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EMILY’s List Sees Democratic Gains

Republican support among women has dropped significantly since November, creating an opening for Democratic and female candidates in next year’s midterm elections, according to a new report commissioned by EMILY’s List.

Recent polling conducted by the Democratic firms Garin-Hart-Yang Research Group and the Feldman Group Inc. revealed that women voters are particularly open to Democratic House and Senate candidates but also suggested that the Democratic Party has work to do before it can count on their votes.

“Much of the change at this time is due to Republican error; Democrats have not closed the deal,” pollster Diane Feldman warned during a briefing on the report at EMILY’s List headquarters Wednesday.

On a generic ballot, 43 percent of women polled in May said they would support a Democratic Congressional candidate while 32 percent said they would vote Republican, according to the poll.

Among women who supported President Bush six months ago, just 66 percent said they will definitely support Republican Congressional candidates next year while one-third said they will either vote Democratic or are undecided, with the bulk of them being undecided.

EMILY’s List President Ellen Malcolm said those attitudes presented Democrats with “tremendous opportunities.”

The poll of 2,007 women and 606 men was conducted May 18-26 and had an overall error margin of 1.9 percent and 2.2 percent among the female subset.

Carl Forti, spokesman for the National Republican Congressional Committee, said Democrats should not read too much into the findings.

“You cannot take national polls about presidential elections and translate them into House races,” Forti said. “House races are about pocketbook issues, and most voters have some form of relationship with their Congressman. Whether they see them in the grocery store or are next-door neighbors, they are part of the district. Until you can compare candidate to candidate, any poll about the direction the House is going to go is flawed.”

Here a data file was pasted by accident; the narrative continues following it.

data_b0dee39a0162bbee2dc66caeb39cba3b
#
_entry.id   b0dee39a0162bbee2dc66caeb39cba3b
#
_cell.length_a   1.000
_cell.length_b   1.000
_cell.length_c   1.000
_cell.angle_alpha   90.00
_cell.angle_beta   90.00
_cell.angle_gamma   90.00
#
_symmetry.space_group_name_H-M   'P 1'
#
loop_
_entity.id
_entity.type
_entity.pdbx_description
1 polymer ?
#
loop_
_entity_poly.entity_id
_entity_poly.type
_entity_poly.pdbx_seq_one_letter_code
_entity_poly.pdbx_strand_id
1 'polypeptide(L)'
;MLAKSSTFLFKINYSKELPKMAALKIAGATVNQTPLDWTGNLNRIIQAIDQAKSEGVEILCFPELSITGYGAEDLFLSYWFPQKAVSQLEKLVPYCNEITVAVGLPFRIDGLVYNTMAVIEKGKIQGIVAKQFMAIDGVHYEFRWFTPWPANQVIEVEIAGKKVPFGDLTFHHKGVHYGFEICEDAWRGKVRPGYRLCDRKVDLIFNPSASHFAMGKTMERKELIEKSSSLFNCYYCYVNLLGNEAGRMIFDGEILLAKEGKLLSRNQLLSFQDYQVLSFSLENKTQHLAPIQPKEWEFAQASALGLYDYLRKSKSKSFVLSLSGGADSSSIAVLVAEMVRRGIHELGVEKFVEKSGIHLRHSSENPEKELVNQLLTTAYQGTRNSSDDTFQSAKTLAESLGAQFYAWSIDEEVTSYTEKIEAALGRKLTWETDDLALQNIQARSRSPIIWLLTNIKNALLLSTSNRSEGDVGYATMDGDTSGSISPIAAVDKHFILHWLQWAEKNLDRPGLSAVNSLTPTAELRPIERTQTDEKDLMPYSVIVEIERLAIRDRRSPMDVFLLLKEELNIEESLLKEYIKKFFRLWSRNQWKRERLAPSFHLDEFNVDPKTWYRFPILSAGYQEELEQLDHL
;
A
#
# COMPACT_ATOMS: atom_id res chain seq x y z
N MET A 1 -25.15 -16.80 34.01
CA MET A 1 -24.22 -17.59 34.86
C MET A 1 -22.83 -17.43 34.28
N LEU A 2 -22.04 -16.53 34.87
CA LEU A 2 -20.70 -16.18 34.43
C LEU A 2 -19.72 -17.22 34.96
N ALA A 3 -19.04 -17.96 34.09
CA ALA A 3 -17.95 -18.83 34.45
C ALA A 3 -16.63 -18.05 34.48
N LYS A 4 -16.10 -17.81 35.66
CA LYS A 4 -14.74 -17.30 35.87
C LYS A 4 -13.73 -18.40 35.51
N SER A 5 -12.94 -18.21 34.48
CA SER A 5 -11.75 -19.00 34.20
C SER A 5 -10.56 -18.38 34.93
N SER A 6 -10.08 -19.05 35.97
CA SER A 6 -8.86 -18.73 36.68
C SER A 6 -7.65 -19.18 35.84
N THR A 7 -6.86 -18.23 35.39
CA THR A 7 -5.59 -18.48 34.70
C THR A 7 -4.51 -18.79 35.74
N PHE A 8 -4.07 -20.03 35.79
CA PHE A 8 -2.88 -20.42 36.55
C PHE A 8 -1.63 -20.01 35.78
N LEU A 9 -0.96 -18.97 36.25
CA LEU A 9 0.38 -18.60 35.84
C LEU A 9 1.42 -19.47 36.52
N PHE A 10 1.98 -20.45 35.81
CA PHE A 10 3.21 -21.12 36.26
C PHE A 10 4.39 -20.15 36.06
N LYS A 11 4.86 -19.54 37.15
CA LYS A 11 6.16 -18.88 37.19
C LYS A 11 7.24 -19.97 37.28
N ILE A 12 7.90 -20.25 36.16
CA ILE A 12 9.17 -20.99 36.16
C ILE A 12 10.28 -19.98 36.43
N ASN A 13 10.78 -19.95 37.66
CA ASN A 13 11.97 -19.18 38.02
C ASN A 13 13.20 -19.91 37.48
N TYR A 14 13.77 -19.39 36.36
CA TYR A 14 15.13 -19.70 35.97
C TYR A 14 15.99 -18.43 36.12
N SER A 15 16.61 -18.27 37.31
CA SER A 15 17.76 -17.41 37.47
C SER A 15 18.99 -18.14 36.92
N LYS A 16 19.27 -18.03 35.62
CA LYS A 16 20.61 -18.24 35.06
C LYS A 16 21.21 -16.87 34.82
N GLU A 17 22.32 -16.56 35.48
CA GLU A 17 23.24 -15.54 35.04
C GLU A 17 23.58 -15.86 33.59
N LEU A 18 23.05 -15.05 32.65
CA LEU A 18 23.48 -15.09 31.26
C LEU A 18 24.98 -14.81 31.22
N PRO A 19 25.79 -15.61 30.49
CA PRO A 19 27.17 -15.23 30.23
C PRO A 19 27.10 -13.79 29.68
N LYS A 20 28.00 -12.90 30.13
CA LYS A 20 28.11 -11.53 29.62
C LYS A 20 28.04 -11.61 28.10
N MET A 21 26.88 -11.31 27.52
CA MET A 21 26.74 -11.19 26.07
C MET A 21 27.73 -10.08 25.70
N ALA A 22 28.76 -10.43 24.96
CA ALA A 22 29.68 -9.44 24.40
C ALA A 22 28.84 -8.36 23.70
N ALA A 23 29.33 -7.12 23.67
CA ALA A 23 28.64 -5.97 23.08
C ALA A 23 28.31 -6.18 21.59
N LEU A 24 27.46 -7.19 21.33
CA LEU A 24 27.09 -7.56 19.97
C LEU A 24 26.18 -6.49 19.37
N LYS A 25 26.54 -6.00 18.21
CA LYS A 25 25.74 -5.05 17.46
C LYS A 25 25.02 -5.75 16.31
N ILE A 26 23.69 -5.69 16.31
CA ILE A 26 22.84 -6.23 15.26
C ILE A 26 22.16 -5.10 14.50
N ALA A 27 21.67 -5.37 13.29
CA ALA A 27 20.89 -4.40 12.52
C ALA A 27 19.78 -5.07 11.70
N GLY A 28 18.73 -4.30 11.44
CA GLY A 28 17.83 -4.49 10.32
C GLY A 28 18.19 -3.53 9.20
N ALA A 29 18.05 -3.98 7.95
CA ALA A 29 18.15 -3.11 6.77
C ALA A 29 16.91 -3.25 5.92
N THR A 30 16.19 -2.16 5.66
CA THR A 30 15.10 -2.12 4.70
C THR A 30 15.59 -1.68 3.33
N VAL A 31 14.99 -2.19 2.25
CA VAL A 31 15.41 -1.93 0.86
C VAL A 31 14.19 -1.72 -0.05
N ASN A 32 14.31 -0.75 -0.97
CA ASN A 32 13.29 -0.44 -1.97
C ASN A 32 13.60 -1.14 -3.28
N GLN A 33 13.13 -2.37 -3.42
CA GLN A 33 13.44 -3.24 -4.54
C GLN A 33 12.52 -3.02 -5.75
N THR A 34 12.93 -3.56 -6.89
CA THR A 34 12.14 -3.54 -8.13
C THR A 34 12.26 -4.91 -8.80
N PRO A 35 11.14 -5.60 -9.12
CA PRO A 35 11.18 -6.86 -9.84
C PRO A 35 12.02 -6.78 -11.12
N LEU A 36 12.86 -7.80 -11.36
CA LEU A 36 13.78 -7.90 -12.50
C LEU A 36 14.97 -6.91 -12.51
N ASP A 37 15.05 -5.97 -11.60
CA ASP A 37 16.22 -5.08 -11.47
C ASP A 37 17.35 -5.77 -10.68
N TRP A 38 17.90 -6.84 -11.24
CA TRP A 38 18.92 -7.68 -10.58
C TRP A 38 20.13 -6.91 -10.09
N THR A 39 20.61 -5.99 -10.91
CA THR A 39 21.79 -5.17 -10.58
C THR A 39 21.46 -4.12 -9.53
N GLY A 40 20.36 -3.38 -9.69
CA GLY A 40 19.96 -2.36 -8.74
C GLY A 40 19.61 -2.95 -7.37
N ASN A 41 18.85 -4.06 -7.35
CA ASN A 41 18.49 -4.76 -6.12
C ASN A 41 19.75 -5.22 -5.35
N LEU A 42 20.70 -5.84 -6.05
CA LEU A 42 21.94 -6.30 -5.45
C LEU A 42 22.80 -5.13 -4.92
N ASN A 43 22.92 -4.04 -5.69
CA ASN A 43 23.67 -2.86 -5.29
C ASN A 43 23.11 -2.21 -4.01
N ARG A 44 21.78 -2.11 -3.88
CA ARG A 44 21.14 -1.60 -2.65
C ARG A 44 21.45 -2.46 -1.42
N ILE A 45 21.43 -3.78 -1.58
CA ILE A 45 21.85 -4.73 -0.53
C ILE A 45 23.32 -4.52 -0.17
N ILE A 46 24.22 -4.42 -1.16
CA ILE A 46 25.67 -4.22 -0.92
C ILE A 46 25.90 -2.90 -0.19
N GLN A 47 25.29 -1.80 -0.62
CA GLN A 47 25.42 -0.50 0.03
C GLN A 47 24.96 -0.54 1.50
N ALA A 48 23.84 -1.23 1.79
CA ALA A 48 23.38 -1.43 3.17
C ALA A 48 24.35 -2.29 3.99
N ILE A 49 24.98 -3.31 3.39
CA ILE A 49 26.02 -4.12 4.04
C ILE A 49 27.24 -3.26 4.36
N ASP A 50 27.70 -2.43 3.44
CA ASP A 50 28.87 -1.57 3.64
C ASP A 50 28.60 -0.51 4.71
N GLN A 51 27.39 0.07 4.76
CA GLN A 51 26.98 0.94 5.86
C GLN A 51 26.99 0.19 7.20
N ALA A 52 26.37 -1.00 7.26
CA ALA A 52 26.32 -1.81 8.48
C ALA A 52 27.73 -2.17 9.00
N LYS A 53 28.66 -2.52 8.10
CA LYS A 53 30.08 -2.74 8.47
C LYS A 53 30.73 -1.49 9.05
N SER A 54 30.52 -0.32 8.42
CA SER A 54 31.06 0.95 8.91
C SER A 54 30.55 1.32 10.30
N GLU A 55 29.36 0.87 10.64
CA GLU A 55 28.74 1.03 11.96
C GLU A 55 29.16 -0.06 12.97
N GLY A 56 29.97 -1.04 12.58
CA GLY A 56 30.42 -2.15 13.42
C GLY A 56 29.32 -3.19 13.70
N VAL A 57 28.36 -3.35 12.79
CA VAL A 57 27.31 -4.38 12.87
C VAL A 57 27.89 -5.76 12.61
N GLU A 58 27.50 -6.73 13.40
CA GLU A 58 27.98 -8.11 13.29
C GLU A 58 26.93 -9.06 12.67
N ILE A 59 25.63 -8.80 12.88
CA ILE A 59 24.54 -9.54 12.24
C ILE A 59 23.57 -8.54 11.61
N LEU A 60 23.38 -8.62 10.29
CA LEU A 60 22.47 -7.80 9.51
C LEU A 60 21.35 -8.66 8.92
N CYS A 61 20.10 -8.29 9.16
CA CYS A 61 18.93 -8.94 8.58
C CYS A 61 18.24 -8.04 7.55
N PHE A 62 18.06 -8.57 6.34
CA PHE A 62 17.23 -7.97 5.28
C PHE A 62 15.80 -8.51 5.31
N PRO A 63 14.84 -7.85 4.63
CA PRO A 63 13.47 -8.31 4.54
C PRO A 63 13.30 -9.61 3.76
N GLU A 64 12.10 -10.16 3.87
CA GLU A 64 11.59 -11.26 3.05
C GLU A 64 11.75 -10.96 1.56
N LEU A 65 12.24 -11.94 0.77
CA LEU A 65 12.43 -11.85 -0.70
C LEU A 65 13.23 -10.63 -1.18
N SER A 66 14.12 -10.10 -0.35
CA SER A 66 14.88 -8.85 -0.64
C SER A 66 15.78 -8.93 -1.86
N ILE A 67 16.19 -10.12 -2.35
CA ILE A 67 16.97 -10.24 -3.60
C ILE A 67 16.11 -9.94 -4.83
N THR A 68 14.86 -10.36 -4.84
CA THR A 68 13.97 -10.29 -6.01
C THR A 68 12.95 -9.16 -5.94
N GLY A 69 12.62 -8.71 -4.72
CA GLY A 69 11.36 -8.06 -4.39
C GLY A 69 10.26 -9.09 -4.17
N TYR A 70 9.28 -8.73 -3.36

Forti also warned against putting too much stock into generic party ballots.

A recent ABC News/Washington Post poll showed that a majority of people do not approve of the job Congress is doing but when respondents were asked whether they approve of their individual Member, 61 percent answered positively and 32 percent were negative.

“People may hate Congress but they love their Congressman,” Forti said.

Nonetheless, the EMILY’s List report can serve as a blueprint for how Democratic candidates can win House and Senate races, Malcolm said.

“There is a clear message from the women we spoke to: never stand between a woman and her desire to protect and care for her family,” Malcolm said. “Republicans will continue to lose women if they fail to respect that women see themselves — not government or politicians — as the arbiter of family values.

“Democrats must offer an agenda of change and hope framed in a way that recognizes women’s focus on the family and their self-identified role as caregivers,” she added.

The pollsters found that many women who supported Bush last year now feel that Republicans have intruded too much in people’s personal lives, are focusing on the wrong issues and are heading the country in the wrong direction.

A significant bloc of women who oppose abortion rights were not comfortable with Congress’s involvement in the Terri Schiavo case, for example, pollster Geoff Garin said.

He calls these women “anti-intrusion” conservatives and said that they can be persuaded into the Democratic camp.

A lesson Democrats need to take away from the report is that they must incorporate values into their message, Feldman and Garin said.

“Democrats need an agenda that addresses the poignant economic insecurities among women, but that does so with due respect for the centrality of families and care giving in the values system,” the report read.

The current climate is one in which women candidates can succeed, said Karen White, political director for EMILY’s List.

“Women candidates are seeing great opportunities,” she said.

They are coming to EMILY’s List, the largest political action committee in the country, earlier this cycle than in past ones and more women are showing an interest in running, she said.

While it is too early to know the 2006 map, White said EMILY’s List, which promotes Democratic women candidates who support abortion rights, already sees potential for Democratic gains in 20 House districts, two to five Senate races and six gubernatorial contests.

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